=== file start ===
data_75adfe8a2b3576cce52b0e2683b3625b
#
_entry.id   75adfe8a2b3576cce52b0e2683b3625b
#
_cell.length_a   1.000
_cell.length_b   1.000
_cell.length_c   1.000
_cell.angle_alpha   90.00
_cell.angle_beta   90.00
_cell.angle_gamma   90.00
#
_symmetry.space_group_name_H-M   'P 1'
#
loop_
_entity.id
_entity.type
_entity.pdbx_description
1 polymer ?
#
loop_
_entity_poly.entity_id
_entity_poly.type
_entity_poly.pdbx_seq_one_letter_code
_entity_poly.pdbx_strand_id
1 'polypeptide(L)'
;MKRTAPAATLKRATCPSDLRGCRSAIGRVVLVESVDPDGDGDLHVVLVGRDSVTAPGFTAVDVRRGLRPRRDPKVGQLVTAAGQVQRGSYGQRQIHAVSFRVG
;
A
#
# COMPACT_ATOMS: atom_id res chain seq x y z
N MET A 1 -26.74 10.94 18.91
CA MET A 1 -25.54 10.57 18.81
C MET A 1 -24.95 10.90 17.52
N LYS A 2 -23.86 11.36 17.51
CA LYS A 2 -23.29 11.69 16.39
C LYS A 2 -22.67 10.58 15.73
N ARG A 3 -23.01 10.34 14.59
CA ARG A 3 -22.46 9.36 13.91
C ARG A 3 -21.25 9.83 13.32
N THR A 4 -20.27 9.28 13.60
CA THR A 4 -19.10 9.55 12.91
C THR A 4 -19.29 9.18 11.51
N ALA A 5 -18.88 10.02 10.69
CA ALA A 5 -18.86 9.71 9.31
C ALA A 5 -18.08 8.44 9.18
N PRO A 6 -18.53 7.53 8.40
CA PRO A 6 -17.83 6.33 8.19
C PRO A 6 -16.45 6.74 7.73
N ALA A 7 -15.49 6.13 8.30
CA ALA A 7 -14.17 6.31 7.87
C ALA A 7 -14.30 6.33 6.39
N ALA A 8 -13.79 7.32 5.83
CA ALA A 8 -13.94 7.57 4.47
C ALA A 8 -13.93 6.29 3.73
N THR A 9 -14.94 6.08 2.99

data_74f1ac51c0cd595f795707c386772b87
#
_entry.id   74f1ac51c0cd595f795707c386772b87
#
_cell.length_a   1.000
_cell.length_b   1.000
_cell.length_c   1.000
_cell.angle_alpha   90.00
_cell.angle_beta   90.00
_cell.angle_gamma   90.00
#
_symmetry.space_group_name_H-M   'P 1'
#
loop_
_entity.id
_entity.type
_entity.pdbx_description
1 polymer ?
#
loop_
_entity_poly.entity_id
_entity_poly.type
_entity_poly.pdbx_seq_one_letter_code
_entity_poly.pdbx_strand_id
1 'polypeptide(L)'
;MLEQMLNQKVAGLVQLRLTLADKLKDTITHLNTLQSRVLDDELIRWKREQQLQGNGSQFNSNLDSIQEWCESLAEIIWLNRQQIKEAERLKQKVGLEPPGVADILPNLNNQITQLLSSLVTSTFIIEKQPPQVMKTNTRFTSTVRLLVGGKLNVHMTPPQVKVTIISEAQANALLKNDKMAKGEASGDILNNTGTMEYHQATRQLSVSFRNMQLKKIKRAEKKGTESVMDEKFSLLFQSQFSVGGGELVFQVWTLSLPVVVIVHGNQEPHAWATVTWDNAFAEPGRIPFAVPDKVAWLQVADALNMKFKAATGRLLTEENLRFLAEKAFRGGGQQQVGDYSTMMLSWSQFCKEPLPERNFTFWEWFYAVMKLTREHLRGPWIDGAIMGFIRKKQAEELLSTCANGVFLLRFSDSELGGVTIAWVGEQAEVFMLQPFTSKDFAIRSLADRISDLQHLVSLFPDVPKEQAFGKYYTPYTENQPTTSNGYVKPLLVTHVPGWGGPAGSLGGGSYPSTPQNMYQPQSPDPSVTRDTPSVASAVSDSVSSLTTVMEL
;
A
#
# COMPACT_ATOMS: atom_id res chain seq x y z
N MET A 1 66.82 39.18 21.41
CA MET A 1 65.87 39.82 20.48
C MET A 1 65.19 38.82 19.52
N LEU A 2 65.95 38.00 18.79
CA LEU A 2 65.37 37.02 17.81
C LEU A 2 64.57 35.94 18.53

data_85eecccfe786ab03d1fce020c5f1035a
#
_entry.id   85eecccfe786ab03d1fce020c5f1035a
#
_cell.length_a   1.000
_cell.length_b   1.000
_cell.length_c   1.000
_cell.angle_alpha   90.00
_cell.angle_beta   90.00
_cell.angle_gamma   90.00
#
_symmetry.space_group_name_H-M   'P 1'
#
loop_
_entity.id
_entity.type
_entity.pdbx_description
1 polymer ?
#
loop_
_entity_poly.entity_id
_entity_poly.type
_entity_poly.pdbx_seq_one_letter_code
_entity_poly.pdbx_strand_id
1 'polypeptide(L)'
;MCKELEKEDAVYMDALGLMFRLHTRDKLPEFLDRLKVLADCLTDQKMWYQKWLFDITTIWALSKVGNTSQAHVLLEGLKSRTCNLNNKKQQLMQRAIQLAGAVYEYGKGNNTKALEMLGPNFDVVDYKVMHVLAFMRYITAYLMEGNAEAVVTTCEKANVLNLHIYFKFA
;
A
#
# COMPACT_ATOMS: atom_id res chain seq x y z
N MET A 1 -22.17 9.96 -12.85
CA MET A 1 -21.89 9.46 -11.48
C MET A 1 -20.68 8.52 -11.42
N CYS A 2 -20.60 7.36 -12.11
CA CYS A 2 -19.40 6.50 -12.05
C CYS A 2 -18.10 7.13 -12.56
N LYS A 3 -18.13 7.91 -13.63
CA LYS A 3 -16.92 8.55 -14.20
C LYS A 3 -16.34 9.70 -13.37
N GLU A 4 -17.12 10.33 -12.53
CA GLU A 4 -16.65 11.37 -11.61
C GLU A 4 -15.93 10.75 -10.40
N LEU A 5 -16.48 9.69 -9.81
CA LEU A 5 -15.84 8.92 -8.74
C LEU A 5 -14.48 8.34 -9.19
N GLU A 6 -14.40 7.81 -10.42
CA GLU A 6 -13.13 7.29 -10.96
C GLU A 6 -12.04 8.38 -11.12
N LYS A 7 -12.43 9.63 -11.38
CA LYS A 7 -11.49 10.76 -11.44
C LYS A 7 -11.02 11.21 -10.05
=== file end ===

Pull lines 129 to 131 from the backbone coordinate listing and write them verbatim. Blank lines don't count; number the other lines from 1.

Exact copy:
CA LYS A 3 -16.92 8.55 -14.20
C LYS A 3 -16.34 9.70 -13.37
N GLU A 4 -17.12 10.33 -12.53